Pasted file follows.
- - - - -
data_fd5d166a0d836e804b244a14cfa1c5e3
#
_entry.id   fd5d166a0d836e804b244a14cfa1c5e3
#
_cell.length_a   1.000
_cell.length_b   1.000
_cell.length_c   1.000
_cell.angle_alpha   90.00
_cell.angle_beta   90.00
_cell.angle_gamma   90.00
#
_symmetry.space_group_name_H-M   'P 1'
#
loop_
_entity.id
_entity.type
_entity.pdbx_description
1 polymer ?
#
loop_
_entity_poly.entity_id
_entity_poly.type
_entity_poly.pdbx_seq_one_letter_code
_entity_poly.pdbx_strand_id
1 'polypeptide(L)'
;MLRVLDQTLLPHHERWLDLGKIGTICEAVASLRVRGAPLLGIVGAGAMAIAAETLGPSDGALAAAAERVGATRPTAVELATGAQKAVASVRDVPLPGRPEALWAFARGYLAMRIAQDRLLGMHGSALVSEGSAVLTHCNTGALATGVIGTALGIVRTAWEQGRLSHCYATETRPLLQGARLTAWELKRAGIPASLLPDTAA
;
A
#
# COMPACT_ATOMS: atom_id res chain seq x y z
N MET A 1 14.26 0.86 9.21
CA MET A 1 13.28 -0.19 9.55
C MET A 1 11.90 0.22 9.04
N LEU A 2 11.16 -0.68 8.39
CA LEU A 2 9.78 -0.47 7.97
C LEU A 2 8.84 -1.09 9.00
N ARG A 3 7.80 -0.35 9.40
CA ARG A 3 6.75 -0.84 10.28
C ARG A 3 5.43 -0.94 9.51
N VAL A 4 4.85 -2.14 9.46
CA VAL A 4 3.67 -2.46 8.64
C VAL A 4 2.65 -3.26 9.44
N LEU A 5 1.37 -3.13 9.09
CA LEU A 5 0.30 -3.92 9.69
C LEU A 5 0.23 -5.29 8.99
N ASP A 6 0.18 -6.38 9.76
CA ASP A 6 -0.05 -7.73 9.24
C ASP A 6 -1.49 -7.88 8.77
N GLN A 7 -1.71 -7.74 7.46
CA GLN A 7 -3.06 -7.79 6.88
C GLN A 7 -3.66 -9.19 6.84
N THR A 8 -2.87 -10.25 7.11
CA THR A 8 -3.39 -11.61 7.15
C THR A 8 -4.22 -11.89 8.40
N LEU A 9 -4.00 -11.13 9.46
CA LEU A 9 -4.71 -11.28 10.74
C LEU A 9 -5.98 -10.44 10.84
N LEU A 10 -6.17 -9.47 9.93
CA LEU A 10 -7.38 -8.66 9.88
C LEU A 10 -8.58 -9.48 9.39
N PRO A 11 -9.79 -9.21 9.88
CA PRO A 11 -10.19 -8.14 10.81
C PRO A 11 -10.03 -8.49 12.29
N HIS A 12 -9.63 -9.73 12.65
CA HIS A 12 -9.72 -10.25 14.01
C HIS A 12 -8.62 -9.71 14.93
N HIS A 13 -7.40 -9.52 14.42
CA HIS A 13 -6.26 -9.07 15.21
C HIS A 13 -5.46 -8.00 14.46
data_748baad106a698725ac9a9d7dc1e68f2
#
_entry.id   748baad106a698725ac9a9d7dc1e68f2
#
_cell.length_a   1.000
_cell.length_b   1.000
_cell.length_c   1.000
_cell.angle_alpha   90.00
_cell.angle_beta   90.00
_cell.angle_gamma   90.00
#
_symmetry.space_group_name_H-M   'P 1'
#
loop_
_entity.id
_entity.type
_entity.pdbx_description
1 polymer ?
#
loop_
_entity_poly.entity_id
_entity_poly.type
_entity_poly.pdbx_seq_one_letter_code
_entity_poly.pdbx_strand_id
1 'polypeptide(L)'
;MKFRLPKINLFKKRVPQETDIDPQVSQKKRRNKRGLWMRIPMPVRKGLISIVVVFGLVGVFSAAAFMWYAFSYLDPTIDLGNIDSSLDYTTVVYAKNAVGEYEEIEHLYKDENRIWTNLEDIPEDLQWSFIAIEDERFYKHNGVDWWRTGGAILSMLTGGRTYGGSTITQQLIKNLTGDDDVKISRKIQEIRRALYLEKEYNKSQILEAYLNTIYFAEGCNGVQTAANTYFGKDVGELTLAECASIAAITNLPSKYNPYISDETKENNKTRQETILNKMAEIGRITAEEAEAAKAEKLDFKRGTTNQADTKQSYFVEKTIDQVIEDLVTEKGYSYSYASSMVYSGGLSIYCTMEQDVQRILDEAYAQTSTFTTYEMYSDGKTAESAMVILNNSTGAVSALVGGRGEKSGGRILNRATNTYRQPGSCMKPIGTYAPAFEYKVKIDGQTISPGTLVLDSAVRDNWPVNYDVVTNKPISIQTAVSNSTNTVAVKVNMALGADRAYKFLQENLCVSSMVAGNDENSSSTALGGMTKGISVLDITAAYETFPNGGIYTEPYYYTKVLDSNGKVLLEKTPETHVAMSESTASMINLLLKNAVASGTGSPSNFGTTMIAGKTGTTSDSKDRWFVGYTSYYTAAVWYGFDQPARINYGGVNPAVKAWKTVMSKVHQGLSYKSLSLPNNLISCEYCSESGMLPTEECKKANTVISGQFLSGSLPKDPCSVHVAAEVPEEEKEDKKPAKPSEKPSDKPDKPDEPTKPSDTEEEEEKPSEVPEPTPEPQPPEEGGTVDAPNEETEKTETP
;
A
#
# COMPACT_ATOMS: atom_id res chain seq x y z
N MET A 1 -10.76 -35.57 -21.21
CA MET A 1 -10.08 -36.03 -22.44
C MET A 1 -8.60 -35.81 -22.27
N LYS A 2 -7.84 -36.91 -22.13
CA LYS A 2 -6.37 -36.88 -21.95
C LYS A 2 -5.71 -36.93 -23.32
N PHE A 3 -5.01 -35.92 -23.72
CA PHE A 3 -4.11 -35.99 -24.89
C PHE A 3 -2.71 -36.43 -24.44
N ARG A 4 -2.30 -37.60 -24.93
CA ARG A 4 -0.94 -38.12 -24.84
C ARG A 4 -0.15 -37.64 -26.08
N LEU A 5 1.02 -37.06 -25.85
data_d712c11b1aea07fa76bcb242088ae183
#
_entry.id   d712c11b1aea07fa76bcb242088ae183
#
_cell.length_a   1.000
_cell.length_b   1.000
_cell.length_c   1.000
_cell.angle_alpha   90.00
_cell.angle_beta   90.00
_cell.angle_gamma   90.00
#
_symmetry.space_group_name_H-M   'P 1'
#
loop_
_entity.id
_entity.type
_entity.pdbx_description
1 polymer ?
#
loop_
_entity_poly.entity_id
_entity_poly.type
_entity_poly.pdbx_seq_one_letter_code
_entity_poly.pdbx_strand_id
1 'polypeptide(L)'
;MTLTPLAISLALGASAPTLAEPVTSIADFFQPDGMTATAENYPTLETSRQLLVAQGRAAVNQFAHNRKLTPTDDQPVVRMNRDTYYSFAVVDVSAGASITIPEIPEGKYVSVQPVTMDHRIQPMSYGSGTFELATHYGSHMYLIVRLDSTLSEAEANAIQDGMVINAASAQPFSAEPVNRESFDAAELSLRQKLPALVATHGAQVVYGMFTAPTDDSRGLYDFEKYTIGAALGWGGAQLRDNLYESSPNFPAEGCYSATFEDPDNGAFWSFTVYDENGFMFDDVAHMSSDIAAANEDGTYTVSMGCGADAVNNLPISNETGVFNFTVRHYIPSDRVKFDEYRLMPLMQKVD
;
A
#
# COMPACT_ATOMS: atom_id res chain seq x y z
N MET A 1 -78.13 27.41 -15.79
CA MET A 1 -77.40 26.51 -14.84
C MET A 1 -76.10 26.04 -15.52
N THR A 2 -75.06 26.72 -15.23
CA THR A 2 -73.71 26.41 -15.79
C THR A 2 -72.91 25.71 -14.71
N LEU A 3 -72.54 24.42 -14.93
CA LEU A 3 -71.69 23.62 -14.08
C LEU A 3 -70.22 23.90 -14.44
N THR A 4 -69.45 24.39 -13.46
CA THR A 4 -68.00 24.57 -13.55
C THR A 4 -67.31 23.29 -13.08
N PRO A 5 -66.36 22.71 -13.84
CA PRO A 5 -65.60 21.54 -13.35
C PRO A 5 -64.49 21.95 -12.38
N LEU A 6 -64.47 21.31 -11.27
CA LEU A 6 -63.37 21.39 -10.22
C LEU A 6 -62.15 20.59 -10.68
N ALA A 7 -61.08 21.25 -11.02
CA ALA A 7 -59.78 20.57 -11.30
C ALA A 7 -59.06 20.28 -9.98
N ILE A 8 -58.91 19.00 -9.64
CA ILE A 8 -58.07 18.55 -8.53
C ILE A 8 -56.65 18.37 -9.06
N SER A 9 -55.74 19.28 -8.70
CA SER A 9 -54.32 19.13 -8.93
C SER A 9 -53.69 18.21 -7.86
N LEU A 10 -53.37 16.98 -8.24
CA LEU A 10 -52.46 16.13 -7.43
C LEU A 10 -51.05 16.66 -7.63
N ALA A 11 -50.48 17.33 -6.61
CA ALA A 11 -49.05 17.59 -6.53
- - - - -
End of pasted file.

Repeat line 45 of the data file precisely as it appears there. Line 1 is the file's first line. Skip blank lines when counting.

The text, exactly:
C LEU A 5 0.23 -5.29 8.99